The efficacy and feasibility of high flow nasal therapy (HFNT) use in patients with acute exacerbation of chronic obstructive pulmonary disease (AECOPD) and bronchiectasis is unknown. We performed a single-center, single-arm prospective observational study in patients with AECOPD, documented bronchiectasis, pH >= 7.35, respiratory rate (RR) >= 26 breaths/minute despite receiving maximal medical treatment and oxygen via face mask up to 10 L/m. Patients received HFNT (Airvo 2, Fisher & Paykel) at a gas flow of 50 L/min and FIO2 adjusted to maintain SpO(2) >= 92%. Dyspnea, rated by Borg scale, RR, arterial blood gases and mucus production (ranging from 1 to 3) were collected before and 1 h after starting HFNT and then every 24 h for 3 days. Tolerance was measured using a visual analogic scale (VAS). Fifteen patients were enrolled. After 24 h, patients showed a significant improvement in dyspnea score [Borg scale from 6.7 +/- 1.4 to 4.1 +/- 1.3 (p<.001)]; RR decreased from 29.6 +/- 2.7 breaths/min to 23.2 +/- 2.9 breaths/min (p<.001); pCO2 significantly decreased after 24 h [58.4 +/- 13 vs. 51.7 +/- 8.2 (p=.003)] while quantity of mucus production increased [(1.1 +/- 0,6 vs. 2.4 +/- 0.7, p<.001)]. No patient received invasive or noninvasive mechanical ventilation. Overall VAS score for HFNT tolerance was 6.5. HFNT was effective in improving dyspnea score, decreasing RR, improving gas exchange, and increasing mucus production in patients with AECOPD and coexisting bronchiectasis. Moreover, no safety concerns on its use were detected. Nevertheless, due to the single-arm design, the effect of HFNT could not be isolated from standard pharmacological treatment due to the study design.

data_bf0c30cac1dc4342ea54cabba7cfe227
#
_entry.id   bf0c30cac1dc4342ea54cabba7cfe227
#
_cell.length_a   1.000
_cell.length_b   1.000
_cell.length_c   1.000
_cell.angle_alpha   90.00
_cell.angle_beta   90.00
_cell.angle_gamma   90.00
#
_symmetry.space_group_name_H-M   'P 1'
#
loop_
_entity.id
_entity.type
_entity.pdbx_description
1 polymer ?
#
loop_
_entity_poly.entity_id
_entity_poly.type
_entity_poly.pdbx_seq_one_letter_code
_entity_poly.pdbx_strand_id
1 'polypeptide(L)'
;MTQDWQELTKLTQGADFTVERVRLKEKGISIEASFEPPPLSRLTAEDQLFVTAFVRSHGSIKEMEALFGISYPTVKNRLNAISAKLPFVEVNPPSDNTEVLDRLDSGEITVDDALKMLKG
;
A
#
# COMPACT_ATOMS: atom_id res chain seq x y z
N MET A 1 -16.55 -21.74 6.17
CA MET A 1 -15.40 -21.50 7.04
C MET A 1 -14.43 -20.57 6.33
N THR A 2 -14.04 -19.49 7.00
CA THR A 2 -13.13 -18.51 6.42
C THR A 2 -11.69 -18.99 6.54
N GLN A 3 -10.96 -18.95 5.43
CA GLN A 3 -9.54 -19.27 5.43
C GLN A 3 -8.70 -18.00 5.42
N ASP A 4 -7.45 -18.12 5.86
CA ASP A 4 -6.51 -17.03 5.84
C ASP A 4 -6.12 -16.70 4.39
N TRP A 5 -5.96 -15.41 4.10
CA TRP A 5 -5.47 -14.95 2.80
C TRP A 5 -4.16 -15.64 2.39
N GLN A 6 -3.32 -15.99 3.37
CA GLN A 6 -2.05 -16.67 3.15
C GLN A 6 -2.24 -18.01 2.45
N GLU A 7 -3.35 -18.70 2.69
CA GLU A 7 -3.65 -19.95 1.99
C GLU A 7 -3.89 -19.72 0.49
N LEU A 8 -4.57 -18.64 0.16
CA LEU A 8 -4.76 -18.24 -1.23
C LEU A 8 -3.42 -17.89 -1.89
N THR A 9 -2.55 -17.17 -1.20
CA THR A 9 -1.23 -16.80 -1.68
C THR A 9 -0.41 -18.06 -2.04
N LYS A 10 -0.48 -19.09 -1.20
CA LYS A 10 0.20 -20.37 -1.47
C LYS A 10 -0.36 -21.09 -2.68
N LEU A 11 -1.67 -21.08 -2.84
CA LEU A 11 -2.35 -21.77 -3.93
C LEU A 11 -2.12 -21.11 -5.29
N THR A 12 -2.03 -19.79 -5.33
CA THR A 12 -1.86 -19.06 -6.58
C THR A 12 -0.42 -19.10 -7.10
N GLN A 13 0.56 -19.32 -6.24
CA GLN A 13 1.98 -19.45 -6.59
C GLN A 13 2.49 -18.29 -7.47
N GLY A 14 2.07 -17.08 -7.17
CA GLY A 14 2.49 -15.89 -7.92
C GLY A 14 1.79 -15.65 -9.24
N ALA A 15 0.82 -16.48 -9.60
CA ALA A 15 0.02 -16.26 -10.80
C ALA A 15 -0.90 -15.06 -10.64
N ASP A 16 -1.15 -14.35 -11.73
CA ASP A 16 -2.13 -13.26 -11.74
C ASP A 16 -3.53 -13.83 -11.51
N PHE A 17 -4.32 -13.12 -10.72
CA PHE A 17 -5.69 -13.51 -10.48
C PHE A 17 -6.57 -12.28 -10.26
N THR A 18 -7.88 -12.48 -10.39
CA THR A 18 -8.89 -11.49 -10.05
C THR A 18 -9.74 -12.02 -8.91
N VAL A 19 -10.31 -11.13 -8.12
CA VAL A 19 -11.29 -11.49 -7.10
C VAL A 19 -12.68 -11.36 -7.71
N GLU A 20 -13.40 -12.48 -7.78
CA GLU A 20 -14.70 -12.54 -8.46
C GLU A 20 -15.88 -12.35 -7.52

|Numero di pagine||7|
|Stato di pubblicazione||Published - 2020|
All Science Journal Classification (ASJC) codes
- Pulmonary and Respiratory Medicine